Editor’s Note: Nicole Cottrell is the writer behind the blog Modern Reject. She is one of our favorite bloggers, so we are honored to feature her writing here today.
I wasn’t quite sure what was happening. I couldn’t explain it. I didn’t have the words. I didn’t have the energy to try. What I did have was a constant ache, a swelling emotion that everything wasn’t going to be okay. What I had was the overwhelming feeling that I was drowning, desperately trying to keep my head above water.
I wonder what my husband must have been thinking. Here was his wife, who went from being an energetic, vivacious, passionate young woman to being a quiet, sad, exhausted shell of her former self. Why was I sleeping all day? Why had I quit showering, quit eating, quit taking care of our home? He must have thought I had morphed into the world’s laziest person.
But I hadn’t. Something else had taken a hold of me.
This wasn’t an unwillingness to work. This wasn’t me giving in to idle behavior. This was something more. This was something far darker than I had ever confronted before. This was depression.
In many Christian circles, “depression” is a dirty word. I rarely, if ever, heard people talk about depression. If they did, it was usually whispered about in quiet circles and behind closed doors. Depression wasn’t really a sickness, so much as a sin, as if people could just pray harder, snap their fingers, and be freed of it.
So that’s what I thought
–if I could just pray harder, read the Bible more, seek forgiveness of my sins, surely God would just wave His magic wand and rid me of this burden. Except that didn’t happen.
It didn’t happen because as anyone who has suffered with depression knows, you can’t pray your way out of it. Part of the reason, is that things like praying, reading a Bible, going to church, being around other people feels almost physically painful. These things are the last things you want to do, not the first.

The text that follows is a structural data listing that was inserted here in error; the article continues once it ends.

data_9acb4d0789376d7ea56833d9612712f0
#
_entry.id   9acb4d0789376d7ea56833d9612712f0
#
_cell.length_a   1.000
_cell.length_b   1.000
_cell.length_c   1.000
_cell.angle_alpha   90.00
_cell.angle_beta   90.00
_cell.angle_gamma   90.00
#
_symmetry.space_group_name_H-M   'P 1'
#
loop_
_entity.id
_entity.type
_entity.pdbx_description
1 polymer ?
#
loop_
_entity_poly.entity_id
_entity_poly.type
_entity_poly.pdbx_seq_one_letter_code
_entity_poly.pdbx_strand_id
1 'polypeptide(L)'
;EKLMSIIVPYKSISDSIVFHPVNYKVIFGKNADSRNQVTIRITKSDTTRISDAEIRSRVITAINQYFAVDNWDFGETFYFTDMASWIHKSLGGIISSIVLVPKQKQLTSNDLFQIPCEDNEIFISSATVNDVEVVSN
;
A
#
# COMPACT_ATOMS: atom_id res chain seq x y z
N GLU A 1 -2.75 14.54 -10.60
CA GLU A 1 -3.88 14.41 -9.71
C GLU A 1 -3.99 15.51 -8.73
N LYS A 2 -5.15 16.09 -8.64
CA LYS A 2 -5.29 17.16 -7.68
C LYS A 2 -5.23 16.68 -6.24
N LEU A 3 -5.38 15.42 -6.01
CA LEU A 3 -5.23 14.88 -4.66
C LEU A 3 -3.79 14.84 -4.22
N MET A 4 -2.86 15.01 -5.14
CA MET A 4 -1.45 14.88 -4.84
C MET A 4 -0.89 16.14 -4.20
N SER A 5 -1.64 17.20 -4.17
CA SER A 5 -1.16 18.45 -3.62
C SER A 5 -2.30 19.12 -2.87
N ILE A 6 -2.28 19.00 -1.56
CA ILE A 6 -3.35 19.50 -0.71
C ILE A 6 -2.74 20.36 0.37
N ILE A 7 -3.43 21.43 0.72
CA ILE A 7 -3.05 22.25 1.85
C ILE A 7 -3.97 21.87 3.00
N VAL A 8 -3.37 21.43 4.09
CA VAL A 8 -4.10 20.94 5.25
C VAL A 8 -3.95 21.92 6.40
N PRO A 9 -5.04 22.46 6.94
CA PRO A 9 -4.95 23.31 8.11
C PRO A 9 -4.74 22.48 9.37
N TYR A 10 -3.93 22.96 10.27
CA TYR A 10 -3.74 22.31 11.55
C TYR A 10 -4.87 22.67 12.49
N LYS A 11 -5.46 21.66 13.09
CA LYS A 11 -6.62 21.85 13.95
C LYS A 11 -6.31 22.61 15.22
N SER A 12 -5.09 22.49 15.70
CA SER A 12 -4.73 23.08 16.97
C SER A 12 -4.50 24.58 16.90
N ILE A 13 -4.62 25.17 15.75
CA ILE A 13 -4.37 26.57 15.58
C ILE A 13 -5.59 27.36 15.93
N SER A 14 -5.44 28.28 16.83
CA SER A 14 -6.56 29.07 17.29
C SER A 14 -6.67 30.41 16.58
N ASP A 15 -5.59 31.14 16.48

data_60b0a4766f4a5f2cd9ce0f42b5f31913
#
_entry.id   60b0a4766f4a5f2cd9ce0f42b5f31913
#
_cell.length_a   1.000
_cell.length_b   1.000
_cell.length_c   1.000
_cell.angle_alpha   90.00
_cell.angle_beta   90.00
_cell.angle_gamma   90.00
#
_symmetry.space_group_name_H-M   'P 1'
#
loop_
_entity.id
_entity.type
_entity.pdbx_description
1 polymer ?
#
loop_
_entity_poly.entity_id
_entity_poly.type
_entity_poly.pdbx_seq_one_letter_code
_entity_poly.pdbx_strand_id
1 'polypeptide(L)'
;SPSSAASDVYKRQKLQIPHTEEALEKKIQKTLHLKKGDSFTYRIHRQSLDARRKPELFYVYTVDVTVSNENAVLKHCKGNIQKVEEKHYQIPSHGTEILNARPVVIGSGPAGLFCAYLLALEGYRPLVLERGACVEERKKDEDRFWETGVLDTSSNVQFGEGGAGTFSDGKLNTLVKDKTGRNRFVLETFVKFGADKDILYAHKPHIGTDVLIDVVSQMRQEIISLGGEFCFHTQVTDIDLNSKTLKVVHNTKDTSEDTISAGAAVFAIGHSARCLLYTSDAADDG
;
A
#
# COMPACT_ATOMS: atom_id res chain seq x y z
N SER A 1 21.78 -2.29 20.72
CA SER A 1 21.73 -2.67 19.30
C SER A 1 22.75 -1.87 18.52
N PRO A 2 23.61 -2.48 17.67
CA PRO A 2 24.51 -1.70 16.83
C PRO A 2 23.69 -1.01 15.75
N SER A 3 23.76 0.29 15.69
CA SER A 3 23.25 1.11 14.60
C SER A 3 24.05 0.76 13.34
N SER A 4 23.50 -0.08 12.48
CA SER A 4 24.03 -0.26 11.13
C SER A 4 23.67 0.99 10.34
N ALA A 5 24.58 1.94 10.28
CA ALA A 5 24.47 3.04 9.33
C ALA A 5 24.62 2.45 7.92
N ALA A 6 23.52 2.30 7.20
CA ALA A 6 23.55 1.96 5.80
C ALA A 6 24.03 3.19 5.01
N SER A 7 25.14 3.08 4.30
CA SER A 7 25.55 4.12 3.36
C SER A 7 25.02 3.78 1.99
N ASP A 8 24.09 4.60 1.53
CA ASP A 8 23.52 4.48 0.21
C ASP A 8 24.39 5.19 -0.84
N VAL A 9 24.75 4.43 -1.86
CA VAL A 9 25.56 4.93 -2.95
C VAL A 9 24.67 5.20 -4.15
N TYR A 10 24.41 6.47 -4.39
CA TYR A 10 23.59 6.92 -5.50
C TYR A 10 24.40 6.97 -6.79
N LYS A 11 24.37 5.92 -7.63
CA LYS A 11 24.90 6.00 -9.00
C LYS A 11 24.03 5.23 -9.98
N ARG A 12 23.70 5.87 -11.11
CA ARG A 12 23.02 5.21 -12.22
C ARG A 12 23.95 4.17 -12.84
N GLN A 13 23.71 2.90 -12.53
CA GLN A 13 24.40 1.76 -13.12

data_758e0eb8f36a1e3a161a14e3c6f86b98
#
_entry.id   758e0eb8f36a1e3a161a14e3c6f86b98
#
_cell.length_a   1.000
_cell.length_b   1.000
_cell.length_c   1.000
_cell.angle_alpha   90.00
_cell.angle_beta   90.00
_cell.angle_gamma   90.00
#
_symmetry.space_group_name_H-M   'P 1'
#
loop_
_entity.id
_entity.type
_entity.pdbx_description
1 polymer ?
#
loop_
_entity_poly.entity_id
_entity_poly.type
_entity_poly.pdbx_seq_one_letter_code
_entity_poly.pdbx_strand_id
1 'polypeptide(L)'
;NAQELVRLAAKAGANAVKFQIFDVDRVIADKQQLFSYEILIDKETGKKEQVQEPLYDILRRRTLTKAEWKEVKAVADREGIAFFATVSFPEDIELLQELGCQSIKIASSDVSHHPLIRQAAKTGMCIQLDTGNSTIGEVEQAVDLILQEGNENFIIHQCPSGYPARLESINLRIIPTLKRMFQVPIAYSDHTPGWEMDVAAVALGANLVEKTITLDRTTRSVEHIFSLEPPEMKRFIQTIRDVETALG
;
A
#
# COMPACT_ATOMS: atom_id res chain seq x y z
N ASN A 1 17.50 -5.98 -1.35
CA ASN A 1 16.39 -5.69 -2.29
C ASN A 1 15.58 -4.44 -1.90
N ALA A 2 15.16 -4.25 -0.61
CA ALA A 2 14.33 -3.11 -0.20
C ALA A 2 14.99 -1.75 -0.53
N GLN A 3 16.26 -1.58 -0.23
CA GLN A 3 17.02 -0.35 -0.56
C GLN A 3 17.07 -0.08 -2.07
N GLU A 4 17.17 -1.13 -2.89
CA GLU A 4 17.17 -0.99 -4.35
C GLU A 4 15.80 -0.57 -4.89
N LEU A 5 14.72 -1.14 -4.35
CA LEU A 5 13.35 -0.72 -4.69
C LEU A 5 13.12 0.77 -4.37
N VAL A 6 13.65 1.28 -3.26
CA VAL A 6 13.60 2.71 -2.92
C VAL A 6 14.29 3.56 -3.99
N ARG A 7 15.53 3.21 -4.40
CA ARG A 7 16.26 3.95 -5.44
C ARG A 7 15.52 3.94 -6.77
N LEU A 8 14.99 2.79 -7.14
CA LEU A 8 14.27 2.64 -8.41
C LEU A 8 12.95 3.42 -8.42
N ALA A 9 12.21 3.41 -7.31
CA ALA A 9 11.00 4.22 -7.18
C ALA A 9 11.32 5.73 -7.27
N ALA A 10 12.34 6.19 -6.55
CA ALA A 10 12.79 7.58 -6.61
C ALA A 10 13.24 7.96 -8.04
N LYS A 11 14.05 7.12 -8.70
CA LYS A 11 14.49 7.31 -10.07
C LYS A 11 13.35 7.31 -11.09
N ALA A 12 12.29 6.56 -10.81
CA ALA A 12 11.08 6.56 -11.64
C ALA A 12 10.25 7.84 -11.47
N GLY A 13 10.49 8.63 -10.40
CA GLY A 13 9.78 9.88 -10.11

Instead of finding comfort in the spiritual practices that usually brought me comfort, I was all-consumed in my own head. I was self-loathing, self-destructive, self-obsessed.
That’s what depression does.
It makes everything that once shone brightly turn gray and fade. It makes you shrink away to a place of self-preservation, which isn’t really possible. And this is how I went on for months, until one day, the fog of depression was lifted.
I have no reason. I have no wrapped-in-a-bow explanation as to why, but one day it was simply gone. I sat in the wake of depression’s destruction though and felt frightened for the future. What if it comes back? What if I hurt myself next time? How do I explain this to friends and family?
God spoke to me so clearly.
This isn’t a sin–this depression. This isn’t a flaw in your design or a mistake. Depression is an illness. It is rampant, especially among women and if ever there were something that needs to be brought to the Light, it is this.
I felt convinced that God did not want me to remain silent and act as though none of this had happened. God did not want me to be fearful of the future either, because when we bring things to the Light they cannot hide. They cannot grow in secret shame. They are exposed to His goodness and His grace.
And so that is where I attempt to reside
–in His goodness and grace. If ever I feel the tentacles of depression wrapping themselves around me again, I do not fear because He is with me. It doesn’t make all of the dark parts magically disappear, but in His Light everything shines.